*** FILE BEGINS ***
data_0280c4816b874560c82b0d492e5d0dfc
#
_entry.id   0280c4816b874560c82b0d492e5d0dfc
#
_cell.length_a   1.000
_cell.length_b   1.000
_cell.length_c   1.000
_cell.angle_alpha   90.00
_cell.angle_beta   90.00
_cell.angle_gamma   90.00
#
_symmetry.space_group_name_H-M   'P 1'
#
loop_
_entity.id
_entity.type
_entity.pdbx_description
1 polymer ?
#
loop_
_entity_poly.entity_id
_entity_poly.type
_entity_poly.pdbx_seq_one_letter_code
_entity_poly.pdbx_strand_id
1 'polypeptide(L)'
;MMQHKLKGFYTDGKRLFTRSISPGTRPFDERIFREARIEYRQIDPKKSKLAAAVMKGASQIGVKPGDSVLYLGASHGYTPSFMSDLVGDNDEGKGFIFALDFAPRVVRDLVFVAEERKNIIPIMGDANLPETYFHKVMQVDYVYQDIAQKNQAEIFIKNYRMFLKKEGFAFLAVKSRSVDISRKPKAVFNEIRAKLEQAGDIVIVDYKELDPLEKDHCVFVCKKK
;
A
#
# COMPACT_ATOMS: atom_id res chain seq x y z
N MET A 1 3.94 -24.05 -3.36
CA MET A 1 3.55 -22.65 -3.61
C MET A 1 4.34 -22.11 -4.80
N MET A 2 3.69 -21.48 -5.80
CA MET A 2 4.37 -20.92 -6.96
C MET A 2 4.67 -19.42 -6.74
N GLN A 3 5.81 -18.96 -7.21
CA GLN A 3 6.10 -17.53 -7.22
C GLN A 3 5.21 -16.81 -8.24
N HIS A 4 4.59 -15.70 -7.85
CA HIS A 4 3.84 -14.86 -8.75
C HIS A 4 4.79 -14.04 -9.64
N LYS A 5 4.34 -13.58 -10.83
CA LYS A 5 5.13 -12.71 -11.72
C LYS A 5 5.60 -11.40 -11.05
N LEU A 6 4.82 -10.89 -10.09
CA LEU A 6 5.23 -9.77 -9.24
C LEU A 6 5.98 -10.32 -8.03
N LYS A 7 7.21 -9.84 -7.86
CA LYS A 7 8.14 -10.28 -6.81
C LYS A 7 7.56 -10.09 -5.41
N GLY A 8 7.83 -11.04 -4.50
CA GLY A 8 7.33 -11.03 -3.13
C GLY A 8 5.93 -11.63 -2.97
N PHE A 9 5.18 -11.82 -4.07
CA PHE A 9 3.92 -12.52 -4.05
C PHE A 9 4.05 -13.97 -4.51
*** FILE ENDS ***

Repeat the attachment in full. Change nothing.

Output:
data_0280c4816b874560c82b0d492e5d0dfc
#
_entry.id   0280c4816b874560c82b0d492e5d0dfc
#
_cell.length_a   1.000
_cell.length_b   1.000
_cell.length_c   1.000
_cell.angle_alpha   90.00
_cell.angle_beta   90.00
_cell.angle_gamma   90.00
#
_symmetry.space_group_name_H-M   'P 1'
#
loop_
_entity.id
_entity.type
_entity.pdbx_description
1 polymer ?
#
loop_
_entity_poly.entity_id
_entity_poly.type
_entity_poly.pdbx_seq_one_letter_code
_entity_poly.pdbx_strand_id
1 'polypeptide(L)'
;MMQHKLKGFYTDGKRLFTRSISPGTRPFDERIFREARIEYRQIDPKKSKLAAAVMKGASQIGVKPGDSVLYLGASHGYTPSFMSDLVGDNDEGKGFIFALDFAPRVVRDLVFVAEERKNIIPIMGDANLPETYFHKVMQVDYVYQDIAQKNQAEIFIKNYRMFLKKEGFAFLAVKSRSVDISRKPKAVFNEIRAKLEQAGDIVIVDYKELDPLEKDHCVFVCKKK
;
A
#
# COMPACT_ATOMS: atom_id res chain seq x y z
N MET A 1 3.94 -24.05 -3.36
CA MET A 1 3.55 -22.65 -3.61
C MET A 1 4.34 -22.11 -4.80
N MET A 2 3.69 -21.48 -5.80
CA MET A 2 4.37 -20.92 -6.96
C MET A 2 4.67 -19.42 -6.74
N GLN A 3 5.81 -18.96 -7.21
CA GLN A 3 6.10 -17.53 -7.22
C GLN A 3 5.21 -16.81 -8.24
N HIS A 4 4.59 -15.70 -7.85
CA HIS A 4 3.84 -14.86 -8.75
C HIS A 4 4.79 -14.04 -9.64
N LYS A 5 4.34 -13.58 -10.83
CA LYS A 5 5.13 -12.71 -11.72
C LYS A 5 5.60 -11.40 -11.05
N LEU A 6 4.82 -10.89 -10.09
CA LEU A 6 5.23 -9.77 -9.24
C LEU A 6 5.98 -10.32 -8.03
N LYS A 7 7.21 -9.84 -7.86
CA LYS A 7 8.14 -10.28 -6.81
C LYS A 7 7.56 -10.09 -5.41
N GLY A 8 7.83 -11.04 -4.50
CA GLY A 8 7.33 -11.03 -3.13
C GLY A 8 5.93 -11.63 -2.97
N PHE A 9 5.18 -11.82 -4.07
CA PHE A 9 3.92 -12.52 -4.05
C PHE A 9 4.05 -13.97 -4.51